Sarah Lieb may not be a self-described super-woman, but the scientist turned events and marketing professional is not only an agent of change in her own community, she’s doing so as a very active mother of two spirited sons.
And it has nothing to do with sharing the same fourth-grade class and a few playdates with the woman who today is actress and humanitarian Angelina Jolie.
As special events manager at The Wakeman Agency, Sarah helps clients conceptualize and execute events that drive revenue for social causes. Though her days are dynamic and unscripted – meeting the various needs of major organizational players in the nonprofit sphere – Sarah has embraced a routine that equips her for a day in the life of a job that is anything but ordinary.
“I’m a creature of habit. Every day, I walk in and go to the café in the lobby of our building, and buy a large coffee and a banana,” she says. “It may sound simple and uneventful, but that practice kickstarts my day and fuels the passion I have for my work. I feel truly inspired and grateful to be working on and supporting meaningful projects that reinforce such worthy causes and events that make a difference in our society.”
Sarah’s dedication to community involvement permeates her personal life, too. Serving as Board vice president of her children’s elementary school PTA, she focuses her energies on the nutrition and physical activity committee. Also leading communications outreach for the association, Sarah lends a deep-rooted sense of agency to her own individual brand of activism.
“I believe that education is one of the most important factors in determining a person’s success in society, and all we can do to promote this to children across all socio-economic levels is critical,” she explains.
Before joining The Wakeman Agency, Sarah – armed with a master’s degree in biology from New York University – worked at Weill Cornell Medical Center and later joined pharmaceutical companies Pfizer and Berlex as account director, overseeing medical education initiatives and events. Her unlikely career transition was driven by an inward call to “make more of a difference in the world.”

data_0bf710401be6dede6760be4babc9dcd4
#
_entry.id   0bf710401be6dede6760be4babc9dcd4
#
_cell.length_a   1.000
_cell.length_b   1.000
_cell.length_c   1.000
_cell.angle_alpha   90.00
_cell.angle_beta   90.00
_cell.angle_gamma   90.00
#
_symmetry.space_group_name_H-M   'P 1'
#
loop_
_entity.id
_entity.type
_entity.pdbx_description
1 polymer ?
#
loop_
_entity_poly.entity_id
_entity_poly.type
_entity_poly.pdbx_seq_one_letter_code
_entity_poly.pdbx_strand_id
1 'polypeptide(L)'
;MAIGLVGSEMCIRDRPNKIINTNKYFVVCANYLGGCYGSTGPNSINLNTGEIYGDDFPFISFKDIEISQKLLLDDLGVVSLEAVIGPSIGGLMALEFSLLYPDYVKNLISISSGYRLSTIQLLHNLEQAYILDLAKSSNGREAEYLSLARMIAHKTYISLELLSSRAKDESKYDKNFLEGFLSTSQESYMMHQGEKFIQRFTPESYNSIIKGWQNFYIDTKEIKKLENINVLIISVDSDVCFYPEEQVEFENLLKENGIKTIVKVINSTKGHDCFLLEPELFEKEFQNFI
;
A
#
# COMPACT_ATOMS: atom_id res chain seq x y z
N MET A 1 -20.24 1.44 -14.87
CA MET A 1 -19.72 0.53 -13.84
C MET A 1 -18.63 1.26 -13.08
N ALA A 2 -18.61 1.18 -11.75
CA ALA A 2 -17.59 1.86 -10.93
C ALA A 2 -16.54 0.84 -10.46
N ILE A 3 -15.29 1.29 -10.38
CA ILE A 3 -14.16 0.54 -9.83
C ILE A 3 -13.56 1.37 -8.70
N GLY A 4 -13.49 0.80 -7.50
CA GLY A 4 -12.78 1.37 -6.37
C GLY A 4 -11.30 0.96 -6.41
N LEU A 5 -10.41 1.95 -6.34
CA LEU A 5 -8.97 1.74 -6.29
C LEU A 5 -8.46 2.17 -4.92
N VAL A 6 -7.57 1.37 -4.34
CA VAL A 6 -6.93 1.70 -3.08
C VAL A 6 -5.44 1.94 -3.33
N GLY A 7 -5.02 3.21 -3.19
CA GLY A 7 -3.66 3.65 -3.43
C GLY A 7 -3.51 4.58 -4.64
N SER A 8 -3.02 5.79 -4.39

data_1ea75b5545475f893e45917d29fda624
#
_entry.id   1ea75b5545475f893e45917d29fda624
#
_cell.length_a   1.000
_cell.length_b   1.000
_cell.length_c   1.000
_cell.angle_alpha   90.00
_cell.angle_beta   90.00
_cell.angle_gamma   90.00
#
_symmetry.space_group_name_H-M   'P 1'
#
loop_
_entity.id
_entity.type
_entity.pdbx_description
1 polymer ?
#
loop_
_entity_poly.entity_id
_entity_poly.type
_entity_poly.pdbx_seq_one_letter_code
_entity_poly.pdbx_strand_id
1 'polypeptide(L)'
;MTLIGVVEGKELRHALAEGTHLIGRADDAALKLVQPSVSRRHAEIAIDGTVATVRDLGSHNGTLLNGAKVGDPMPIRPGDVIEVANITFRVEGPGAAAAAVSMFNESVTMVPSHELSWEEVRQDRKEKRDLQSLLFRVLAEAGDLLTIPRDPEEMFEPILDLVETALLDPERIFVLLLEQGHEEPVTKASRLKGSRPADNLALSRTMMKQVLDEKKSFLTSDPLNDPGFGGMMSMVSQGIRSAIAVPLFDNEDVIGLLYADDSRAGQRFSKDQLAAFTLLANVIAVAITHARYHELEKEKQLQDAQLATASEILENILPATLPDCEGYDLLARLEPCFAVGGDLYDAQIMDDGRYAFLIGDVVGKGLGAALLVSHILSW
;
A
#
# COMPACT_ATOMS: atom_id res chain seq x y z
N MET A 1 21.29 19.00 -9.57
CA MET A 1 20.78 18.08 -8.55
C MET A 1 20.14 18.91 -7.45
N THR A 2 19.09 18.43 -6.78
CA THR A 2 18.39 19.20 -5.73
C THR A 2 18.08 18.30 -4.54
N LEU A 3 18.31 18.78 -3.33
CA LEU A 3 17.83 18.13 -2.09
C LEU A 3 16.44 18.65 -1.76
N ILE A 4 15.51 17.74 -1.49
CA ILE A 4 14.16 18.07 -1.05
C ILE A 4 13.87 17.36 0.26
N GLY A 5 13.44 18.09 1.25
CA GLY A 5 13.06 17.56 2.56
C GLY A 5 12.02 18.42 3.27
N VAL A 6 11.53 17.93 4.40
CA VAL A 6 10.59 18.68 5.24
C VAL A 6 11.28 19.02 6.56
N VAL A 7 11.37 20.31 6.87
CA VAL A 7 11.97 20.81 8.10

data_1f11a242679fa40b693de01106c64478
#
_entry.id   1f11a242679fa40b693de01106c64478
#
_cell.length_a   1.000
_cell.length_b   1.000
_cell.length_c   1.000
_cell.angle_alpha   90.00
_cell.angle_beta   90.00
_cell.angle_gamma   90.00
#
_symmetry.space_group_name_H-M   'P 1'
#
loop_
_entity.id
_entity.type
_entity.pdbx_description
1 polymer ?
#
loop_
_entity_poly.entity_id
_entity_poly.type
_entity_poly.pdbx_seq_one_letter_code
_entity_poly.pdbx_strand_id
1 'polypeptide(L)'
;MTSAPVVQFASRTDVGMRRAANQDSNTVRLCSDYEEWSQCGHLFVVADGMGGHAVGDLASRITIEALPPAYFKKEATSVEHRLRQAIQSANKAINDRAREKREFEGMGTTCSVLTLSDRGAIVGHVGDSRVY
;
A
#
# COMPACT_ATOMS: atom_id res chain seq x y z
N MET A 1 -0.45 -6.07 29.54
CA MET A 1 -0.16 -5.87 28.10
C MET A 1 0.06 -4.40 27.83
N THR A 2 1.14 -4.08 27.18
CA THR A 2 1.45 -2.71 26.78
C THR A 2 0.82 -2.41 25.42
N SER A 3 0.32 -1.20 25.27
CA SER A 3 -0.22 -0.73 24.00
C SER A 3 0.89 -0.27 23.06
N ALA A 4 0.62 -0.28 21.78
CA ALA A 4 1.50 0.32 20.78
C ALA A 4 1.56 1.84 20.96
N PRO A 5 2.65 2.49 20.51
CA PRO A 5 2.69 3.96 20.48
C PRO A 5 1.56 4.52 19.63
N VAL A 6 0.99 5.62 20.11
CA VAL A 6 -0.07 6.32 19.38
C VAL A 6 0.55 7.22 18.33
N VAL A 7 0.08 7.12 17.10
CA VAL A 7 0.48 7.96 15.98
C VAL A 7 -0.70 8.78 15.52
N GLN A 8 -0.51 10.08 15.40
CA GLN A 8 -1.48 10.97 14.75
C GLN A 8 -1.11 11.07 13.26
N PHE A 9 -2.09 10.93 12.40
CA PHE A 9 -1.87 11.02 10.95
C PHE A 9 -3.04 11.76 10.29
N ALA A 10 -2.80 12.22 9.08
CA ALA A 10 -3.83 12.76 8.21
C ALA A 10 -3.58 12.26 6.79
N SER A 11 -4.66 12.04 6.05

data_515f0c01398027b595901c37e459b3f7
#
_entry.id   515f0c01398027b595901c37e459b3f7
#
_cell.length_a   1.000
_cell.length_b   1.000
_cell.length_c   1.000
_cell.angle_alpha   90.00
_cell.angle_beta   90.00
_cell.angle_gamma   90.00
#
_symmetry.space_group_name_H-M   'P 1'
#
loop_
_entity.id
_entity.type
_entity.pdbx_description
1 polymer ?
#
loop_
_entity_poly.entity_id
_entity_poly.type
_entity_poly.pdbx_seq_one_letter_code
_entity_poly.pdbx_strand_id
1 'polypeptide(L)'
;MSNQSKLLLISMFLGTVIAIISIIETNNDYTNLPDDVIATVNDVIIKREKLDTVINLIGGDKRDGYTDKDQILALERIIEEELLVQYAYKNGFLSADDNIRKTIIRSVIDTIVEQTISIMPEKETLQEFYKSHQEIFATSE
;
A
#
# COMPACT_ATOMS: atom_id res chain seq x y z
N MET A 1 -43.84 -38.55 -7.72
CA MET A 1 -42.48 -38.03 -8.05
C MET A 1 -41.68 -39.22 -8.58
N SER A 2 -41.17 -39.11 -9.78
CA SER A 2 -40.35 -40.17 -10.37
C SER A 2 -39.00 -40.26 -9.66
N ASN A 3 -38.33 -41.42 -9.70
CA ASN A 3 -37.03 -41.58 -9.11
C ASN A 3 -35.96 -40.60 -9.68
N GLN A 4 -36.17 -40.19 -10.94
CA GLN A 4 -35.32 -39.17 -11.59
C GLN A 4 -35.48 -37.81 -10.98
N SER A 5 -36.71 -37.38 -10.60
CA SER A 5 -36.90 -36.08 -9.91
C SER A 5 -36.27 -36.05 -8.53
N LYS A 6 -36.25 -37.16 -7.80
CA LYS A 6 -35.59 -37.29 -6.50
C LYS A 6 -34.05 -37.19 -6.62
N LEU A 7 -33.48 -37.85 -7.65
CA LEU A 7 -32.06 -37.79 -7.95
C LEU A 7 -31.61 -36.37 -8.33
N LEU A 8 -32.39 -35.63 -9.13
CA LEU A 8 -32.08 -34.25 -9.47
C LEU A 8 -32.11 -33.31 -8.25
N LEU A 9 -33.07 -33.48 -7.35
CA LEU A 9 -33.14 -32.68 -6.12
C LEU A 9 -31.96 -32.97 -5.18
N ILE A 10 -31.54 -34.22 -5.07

“I accepted a position at the headquarters of the National Kidney Foundation in New York City as the special projects director, running large-scale events. After that, I worked at Planned Parenthood of Hudson Peconic in the development department, managing major fundraising events.”
With her boys – ages 6 and 9 – in tow, Sarah and her husband spend much of their off-the-clock time keeping them engaged and active, attending winter season wrestling tournaments and basketball games in the evenings. After “everyone is fed and clean and in bed” each night, Sarah’s sanctuary is found in books. These days, she’s reading Invisible Thread.
Her days may be busy, but it’s a small price to pay for the returns Sarah believes will be made on her investment.
“If we as individuals don’t work in this world to make it a better place, who else will? The social-change programs and events that we run make people aware of their place and responsibility in the world.”